While still in its early stages, virtual reality (VR) is poised to become a market giant in the coming years if it can maintain its current growth levels. By the end of 2021, new unit sales of VR headsets are projected to hit 6.1 million, and by 2024, it is projected that 34 million cumulative units will have been installed worldwide.
This indicates a significant market opportunity for advertisers, and tech giants like Facebook have already tested the waters of advertising within VR systems, with mixed feedback.
First, let’s address what VR refers to. Virtual reality (VR) is software that renders a user’s environment into a 3-dimensional, interactive space. Currently, the limitations of technology make it such that this space is accessed via headsets and gloves in order to transmit visual, audio and haptic feedback.
Where companies can identify an opportunity for advertising is within the games and environments created by the VR headsets from industry leaders like Sony, Samsung, Facebook and Google, who are the current major players in this space. As mentioned before, Facebook was an early adopter of advertising within virtual reality, running limited tests on Oculus apps.
Outside of the video game industry, consumers are also trending towards virtual reality for their online shopping. A study by Ericsson ConsumerLab identified that shoppers were growing more interested in using VR to shop online for products such as smartphones that, in the virtual store, could be held and felt in hand prior to purchase.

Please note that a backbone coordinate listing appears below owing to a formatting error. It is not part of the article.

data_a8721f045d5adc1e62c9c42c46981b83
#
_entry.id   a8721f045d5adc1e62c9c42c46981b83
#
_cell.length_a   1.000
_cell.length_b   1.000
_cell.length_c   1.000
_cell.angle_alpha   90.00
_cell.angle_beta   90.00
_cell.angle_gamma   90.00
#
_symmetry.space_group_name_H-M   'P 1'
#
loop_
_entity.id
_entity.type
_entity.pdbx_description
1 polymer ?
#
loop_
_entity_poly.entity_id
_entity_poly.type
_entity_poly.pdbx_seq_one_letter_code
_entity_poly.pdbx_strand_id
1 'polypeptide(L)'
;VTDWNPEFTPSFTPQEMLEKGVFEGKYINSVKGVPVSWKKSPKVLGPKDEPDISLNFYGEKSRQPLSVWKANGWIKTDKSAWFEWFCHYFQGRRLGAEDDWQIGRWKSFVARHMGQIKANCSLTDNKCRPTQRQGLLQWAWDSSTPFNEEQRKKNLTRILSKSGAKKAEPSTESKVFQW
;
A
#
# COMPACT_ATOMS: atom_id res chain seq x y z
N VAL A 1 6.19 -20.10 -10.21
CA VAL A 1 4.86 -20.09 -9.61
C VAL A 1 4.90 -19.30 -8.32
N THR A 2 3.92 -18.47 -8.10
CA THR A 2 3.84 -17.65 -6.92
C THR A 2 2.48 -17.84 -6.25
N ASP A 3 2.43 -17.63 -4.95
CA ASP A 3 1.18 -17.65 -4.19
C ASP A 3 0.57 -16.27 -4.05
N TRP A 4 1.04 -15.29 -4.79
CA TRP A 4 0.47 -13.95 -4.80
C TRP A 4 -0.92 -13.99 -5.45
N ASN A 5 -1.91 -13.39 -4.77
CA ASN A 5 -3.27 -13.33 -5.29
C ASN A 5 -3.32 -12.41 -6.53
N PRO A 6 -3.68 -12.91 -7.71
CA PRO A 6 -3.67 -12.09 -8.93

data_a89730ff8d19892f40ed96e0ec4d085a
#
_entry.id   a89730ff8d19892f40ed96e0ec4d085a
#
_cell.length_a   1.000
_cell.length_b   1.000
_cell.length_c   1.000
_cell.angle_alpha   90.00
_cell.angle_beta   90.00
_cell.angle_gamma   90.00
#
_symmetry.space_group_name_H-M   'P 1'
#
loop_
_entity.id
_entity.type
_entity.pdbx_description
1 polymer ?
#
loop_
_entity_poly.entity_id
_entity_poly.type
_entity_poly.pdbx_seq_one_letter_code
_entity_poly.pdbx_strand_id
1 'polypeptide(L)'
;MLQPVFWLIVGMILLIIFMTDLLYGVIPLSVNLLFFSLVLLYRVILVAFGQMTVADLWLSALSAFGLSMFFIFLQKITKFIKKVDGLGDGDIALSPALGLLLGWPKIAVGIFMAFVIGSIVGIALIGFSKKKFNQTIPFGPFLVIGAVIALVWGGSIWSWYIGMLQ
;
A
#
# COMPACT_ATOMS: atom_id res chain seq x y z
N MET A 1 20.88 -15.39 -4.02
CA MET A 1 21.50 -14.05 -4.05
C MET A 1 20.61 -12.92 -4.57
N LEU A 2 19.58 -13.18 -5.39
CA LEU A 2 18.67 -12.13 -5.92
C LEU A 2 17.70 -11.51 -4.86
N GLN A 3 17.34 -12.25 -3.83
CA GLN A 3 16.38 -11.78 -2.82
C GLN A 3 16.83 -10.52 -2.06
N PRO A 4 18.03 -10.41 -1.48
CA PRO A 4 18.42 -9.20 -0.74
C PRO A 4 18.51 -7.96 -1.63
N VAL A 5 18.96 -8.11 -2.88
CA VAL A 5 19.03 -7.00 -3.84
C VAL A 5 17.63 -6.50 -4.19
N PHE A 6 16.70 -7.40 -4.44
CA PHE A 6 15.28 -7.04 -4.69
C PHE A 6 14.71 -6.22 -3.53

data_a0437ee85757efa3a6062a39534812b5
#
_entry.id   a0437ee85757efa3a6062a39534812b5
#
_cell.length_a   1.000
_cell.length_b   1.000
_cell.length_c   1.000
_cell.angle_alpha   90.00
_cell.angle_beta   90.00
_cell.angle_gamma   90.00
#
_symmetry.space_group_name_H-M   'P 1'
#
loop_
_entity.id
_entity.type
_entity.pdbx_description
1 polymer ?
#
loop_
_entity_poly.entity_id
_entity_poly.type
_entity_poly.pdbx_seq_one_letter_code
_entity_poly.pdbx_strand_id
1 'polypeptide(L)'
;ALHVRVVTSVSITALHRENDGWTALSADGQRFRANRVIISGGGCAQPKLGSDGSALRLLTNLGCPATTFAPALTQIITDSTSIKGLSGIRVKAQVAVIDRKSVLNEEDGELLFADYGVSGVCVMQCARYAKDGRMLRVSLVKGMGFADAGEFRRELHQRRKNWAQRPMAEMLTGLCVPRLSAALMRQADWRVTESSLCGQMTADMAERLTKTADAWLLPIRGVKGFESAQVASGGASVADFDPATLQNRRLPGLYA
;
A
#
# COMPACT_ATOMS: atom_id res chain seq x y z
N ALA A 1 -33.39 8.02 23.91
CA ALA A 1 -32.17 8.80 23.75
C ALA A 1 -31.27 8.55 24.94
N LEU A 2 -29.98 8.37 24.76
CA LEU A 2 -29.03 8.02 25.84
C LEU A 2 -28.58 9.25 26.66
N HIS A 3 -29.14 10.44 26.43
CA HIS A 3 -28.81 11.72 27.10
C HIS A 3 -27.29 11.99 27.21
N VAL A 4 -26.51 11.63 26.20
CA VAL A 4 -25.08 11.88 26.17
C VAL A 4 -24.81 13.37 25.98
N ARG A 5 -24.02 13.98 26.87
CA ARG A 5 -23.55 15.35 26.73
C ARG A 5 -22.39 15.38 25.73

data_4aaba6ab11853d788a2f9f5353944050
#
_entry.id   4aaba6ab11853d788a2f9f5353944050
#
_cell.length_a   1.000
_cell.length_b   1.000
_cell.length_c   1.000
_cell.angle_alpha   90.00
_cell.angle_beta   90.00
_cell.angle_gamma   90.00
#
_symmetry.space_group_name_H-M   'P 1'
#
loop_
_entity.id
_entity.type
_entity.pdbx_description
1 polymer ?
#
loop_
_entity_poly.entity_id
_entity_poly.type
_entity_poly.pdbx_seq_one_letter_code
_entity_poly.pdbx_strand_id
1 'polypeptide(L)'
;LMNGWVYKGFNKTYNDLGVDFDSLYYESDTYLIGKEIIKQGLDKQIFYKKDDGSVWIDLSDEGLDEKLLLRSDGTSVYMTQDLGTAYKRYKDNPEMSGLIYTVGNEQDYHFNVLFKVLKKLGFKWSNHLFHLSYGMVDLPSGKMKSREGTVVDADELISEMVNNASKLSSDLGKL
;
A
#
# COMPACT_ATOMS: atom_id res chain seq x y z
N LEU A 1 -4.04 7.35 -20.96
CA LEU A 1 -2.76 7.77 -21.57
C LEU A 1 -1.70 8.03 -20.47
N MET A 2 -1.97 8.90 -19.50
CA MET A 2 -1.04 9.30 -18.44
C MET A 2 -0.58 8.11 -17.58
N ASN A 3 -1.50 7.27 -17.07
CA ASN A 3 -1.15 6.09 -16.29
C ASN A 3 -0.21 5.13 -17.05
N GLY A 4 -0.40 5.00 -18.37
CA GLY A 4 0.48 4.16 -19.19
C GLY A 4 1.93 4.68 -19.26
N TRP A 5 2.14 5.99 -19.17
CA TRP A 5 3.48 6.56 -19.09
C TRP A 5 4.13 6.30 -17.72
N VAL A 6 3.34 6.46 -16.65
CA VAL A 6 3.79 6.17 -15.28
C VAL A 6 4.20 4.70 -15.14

Scaling this up, car manufacturers like Cadillac are also adopting VR advertising in order to enhance the online shopping experience. For the first time ever, technology allows customers to get the look and feel of a car without ever going in-person to a dealership.
Although these initiatives predate the Covid-19 pandemic, the events of 2020 have undoubtedly accelerated the change in landscape to further advantage companies that can quickly adopt virtual reality shopping experiences, while those stuck in brick and mortar locations will be left behind. Therefore, advertisers will have to remain nimble and ready to address the gradual mass adoption of VR and the new advertising spaces that it provides now, and will provide in the years to come.
By Joshua Jung